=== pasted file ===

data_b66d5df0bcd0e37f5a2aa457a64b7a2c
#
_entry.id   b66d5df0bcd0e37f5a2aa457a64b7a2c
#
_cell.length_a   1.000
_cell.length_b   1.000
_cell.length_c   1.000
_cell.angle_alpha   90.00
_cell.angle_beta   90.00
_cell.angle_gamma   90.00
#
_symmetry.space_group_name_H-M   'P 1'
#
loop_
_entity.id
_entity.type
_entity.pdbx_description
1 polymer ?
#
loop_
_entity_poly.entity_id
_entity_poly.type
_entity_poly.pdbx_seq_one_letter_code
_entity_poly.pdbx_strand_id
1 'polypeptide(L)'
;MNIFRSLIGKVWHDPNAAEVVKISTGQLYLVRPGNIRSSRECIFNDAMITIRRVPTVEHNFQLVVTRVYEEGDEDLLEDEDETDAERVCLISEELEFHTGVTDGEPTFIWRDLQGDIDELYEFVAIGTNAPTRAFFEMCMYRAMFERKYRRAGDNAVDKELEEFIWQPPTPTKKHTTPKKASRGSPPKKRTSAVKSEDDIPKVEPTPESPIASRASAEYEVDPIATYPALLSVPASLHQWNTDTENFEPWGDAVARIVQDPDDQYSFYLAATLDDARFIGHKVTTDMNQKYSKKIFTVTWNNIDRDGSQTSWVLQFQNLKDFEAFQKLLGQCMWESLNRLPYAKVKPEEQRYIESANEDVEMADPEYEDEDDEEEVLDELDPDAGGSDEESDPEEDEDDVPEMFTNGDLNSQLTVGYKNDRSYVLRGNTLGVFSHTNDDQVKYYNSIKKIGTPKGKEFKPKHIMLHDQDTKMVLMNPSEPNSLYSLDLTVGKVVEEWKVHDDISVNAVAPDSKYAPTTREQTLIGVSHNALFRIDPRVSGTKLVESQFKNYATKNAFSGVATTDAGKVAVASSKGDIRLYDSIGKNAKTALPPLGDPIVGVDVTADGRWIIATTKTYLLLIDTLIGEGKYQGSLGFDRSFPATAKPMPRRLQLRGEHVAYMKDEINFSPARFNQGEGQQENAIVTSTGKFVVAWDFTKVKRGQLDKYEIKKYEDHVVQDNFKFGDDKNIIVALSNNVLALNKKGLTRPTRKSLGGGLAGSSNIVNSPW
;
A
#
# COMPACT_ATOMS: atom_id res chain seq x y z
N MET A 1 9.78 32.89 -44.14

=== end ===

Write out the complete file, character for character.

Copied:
data_b66d5df0bcd0e37f5a2aa457a64b7a2c
#
_entry.id   b66d5df0bcd0e37f5a2aa457a64b7a2c
#
_cell.length_a   1.000
_cell.length_b   1.000
_cell.length_c   1.000
_cell.angle_alpha   90.00
_cell.angle_beta   90.00
_cell.angle_gamma   90.00
#
_symmetry.space_group_name_H-M   'P 1'
#
loop_
_entity.id
_entity.type
_entity.pdbx_description
1 polymer ?
#
loop_
_entity_poly.entity_id
_entity_poly.type
_entity_poly.pdbx_seq_one_letter_code
_entity_poly.pdbx_strand_id
1 'polypeptide(L)'
;MNIFRSLIGKVWHDPNAAEVVKISTGQLYLVRPGNIRSSRECIFNDAMITIRRVPTVEHNFQLVVTRVYEEGDEDLLEDEDETDAERVCLISEELEFHTGVTDGEPTFIWRDLQGDIDELYEFVAIGTNAPTRAFFEMCMYRAMFERKYRRAGDNAVDKELEEFIWQPPTPTKKHTTPKKASRGSPPKKRTSAVKSEDDIPKVEPTPESPIASRASAEYEVDPIATYPALLSVPASLHQWNTDTENFEPWGDAVARIVQDPDDQYSFYLAATLDDARFIGHKVTTDMNQKYSKKIFTVTWNNIDRDGSQTSWVLQFQNLKDFEAFQKLLGQCMWESLNRLPYAKVKPEEQRYIESANEDVEMADPEYEDEDDEEEVLDELDPDAGGSDEESDPEEDEDDVPEMFTNGDLNSQLTVGYKNDRSYVLRGNTLGVFSHTNDDQVKYYNSIKKIGTPKGKEFKPKHIMLHDQDTKMVLMNPSEPNSLYSLDLTVGKVVEEWKVHDDISVNAVAPDSKYAPTTREQTLIGVSHNALFRIDPRVSGTKLVESQFKNYATKNAFSGVATTDAGKVAVASSKGDIRLYDSIGKNAKTALPPLGDPIVGVDVTADGRWIIATTKTYLLLIDTLIGEGKYQGSLGFDRSFPATAKPMPRRLQLRGEHVAYMKDEINFSPARFNQGEGQQENAIVTSTGKFVVAWDFTKVKRGQLDKYEIKKYEDHVVQDNFKFGDDKNIIVALSNNVLALNKKGLTRPTRKSLGGGLAGSSNIVNSPW
;
A
#
# COMPACT_ATOMS: atom_id res chain seq x y z
N MET A 1 9.78 32.89 -44.14